A self-guided walk in Spitalfields, London

A self-guided walk in Spitalfields, London

Spitalfields is an historic area to the east of the City of London.   Since the 1660's, it has been the traditional first stop for immigrants arriving in London - and has suffered its share of poverty and destitution.   Today, however, the area is a melting pot of the creative industries, street art and bohemian residents.  [...]

Nonsuch Park – site of the ‘unequalled’ palace

Nonsuch Park is named after the 'unequalled' palace built for King Henry VIII in 1538.  Nonsuch Palace was the first great Renaissance building in England taking nine years to build and costing £24,000, a phenominal sum at that time. The palace passed to King Edward VI and then Queen Mary I, who sold it to [...]

A Mayfair pub walk

A Mayfair pub walk

Like me, you're probably hoping we get on the other side of this global pandemic soon!  Once we do, here is a pub-walk through one of London's most historical and well-heeled residential areas. Mayfair, named after its raucous annual fair, was purpose-built during the mid to late-1700's.   Many wealthly residents moved here from Soho - [...]

Hatfield House and the Old Palace

Hatfield House and the Old Palace

The history of Hatfield House starts in 1485, when the Bishop of Ely (Cambridgeshire) constructed Hatfield Palace, today called the Old Palace. At the Dissolution of the Monasteries (1536-41), Hatfield Palace was acquired by King Henry VIII, passed down in sequence to his children; Edward, Mary and Elisabeth and then inherited by King James I [...]

Hatfield House and the Old Palace

Hatfield House and the Old Palace

Hatfield House (around twenty miles north of London) is home to two fascinating buildings.  A Jacobean stately home built by Robert Cecil (minister to King James I) and the 'Old Palace' - a tudor brick building built by Cardinal Morton in 1485, subsequently seized by King Henry VIII at the Dissolution in 1536 and later [...]

Hampton Court Palace – home of England’s most famous king

Hampton Court Palace – home of England’s most famous king

Hampton Court Palace was the home of England's most famous king from 1529 until his death in 1547.   With sixty acres of gardens and 750 acres of parkland, it was King Henry VIII's weekend and summer retreat from London.    The palace was occupied by monarch's of the Stuart and Hanoverian Royal Houses up until 1737. [...]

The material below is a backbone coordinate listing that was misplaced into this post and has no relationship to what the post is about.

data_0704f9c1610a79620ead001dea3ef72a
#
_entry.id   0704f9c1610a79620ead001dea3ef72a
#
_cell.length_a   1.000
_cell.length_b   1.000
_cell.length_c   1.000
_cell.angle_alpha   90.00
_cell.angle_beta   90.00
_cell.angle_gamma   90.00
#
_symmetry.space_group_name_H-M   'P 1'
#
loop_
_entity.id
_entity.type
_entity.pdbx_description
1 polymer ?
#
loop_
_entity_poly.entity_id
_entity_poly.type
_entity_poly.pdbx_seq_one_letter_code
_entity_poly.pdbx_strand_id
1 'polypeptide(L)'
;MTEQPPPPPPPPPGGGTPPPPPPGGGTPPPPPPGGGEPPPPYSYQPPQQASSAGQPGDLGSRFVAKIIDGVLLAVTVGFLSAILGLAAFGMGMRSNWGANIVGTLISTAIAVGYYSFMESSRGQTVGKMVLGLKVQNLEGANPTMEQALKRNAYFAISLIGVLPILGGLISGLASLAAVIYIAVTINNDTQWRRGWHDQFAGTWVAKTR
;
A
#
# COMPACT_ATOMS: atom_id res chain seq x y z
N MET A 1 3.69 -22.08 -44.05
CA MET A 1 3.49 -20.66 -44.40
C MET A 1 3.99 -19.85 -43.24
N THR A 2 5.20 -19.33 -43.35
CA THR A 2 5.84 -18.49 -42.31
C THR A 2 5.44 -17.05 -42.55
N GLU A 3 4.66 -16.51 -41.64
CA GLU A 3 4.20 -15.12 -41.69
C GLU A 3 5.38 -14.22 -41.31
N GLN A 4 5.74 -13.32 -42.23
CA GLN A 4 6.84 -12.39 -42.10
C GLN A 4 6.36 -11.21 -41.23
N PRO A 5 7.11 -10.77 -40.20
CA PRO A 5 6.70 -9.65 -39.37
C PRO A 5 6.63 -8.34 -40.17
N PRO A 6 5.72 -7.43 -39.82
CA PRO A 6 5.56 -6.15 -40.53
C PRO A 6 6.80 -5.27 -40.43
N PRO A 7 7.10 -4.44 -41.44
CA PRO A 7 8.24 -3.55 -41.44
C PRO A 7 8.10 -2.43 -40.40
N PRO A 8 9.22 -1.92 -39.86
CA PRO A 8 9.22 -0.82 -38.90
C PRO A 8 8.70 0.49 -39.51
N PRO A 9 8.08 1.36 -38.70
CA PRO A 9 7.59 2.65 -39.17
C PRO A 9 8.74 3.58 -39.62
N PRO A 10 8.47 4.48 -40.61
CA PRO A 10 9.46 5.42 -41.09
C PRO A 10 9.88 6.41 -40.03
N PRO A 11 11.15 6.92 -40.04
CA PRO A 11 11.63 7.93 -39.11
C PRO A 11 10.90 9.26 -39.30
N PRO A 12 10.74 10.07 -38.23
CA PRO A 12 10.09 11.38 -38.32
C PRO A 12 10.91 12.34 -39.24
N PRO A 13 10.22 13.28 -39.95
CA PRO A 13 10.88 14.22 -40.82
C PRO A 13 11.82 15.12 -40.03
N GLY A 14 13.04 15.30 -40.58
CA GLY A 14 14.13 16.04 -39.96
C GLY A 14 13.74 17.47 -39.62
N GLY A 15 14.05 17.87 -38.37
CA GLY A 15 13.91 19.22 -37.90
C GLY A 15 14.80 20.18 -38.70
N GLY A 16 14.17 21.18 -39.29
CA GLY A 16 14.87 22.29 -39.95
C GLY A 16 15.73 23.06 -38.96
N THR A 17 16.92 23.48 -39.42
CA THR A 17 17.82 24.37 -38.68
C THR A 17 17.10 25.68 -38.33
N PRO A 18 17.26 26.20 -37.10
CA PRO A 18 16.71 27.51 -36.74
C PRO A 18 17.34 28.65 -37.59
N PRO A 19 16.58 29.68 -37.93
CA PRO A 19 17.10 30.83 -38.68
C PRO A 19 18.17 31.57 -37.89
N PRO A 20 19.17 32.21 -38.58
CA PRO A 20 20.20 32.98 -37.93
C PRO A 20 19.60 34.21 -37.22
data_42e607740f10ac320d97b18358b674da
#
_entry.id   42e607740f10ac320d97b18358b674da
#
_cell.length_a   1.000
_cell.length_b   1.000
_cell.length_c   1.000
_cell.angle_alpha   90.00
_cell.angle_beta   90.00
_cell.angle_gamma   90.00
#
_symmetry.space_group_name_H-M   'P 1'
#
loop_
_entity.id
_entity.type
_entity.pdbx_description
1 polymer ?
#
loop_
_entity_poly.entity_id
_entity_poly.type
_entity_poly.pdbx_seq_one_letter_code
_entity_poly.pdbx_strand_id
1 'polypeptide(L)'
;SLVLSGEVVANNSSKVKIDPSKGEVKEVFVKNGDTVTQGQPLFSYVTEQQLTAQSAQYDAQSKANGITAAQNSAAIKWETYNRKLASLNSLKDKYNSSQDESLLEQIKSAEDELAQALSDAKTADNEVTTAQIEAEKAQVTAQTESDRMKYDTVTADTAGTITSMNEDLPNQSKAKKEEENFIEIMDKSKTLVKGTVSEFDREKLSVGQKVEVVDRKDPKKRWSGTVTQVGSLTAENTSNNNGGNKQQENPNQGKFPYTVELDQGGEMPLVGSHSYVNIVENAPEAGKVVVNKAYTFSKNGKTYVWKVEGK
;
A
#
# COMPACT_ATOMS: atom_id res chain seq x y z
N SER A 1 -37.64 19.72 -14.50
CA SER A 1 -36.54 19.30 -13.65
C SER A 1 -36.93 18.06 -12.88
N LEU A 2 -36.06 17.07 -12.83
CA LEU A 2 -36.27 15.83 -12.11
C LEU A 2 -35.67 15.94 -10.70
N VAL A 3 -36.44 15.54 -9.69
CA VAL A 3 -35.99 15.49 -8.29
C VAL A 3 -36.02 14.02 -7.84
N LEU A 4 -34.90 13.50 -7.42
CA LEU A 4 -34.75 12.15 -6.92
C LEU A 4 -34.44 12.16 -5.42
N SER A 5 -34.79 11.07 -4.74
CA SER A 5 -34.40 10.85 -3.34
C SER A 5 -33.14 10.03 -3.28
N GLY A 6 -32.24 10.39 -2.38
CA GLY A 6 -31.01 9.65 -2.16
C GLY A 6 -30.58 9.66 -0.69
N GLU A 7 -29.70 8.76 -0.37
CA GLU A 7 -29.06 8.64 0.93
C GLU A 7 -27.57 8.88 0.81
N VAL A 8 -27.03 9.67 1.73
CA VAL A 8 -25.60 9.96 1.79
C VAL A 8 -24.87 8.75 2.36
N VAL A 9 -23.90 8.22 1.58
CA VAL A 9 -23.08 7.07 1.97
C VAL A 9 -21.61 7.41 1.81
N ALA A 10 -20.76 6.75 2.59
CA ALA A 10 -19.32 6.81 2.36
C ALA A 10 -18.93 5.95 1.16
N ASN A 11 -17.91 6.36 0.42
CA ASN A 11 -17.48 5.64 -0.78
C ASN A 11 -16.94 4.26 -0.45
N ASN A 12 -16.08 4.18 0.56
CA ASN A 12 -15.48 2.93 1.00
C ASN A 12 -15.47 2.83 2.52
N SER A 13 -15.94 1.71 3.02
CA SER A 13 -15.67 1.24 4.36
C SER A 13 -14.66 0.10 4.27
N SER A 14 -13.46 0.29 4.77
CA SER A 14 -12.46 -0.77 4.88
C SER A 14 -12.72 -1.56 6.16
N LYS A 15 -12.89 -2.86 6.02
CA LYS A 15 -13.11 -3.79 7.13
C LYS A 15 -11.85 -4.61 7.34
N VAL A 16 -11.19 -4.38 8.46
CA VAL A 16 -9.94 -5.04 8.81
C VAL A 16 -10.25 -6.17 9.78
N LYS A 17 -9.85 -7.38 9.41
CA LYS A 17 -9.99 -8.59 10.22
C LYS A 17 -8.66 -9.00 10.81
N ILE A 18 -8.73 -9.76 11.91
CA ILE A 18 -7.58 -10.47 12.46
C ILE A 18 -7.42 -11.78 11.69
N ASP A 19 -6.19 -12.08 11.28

Style and grandeur at Chiswick House

Style and grandeur at Chiswick House

One of London’s finest country homes is only a few miles west of central London.   Chiswick House was the centre of highly select gatherings of the Earl of Burlington’s family and friends in the 1730’s.   And around fifty years later it served the same purpose for the Duke of Devonshire and his sparkling (very ‘modern’) [...]

Guide to Belgravia – and its pubs! (Part 1)

Guide to Belgravia – and its pubs! (Part 1)

A short history of Belgravia Belgravia is an area in the south west of London known for its concentration of large mansions, wealthy residents and foreign embassies. However, less than 200 years ago the area was a marshy wasteland frequented by vagrants and criminals. How did it make this transformation? In 1677, the 200 acre [...]

London’s last great ducal residence

London’s last great ducal residence

Syon House, near Brentford, is home of the Percys, Dukes of Northumberland.   It sits in a 200 acre estate on the River Thames in Middlesex. The house we see today was built by Edward Seymour, Duke of Somerset in 1547, refurbished and enhanced by the Scottish architect Robert Adam in the 1760's and refaced in [...]

Charles Dickens’ London home – birthplace of his early novels

Charles Dickens’ London home – birthplace of his early novels

At the age of 25, Charles Dickens rented (as was normal practice of the day) a large home in Doughty Street, London.  He did this, just as his writing career (under the pseudonym of ‘Boz’) was taking off.  Dickens lived here happily with his wife, Catherine, and their three children. Charles and Catherine would go [...]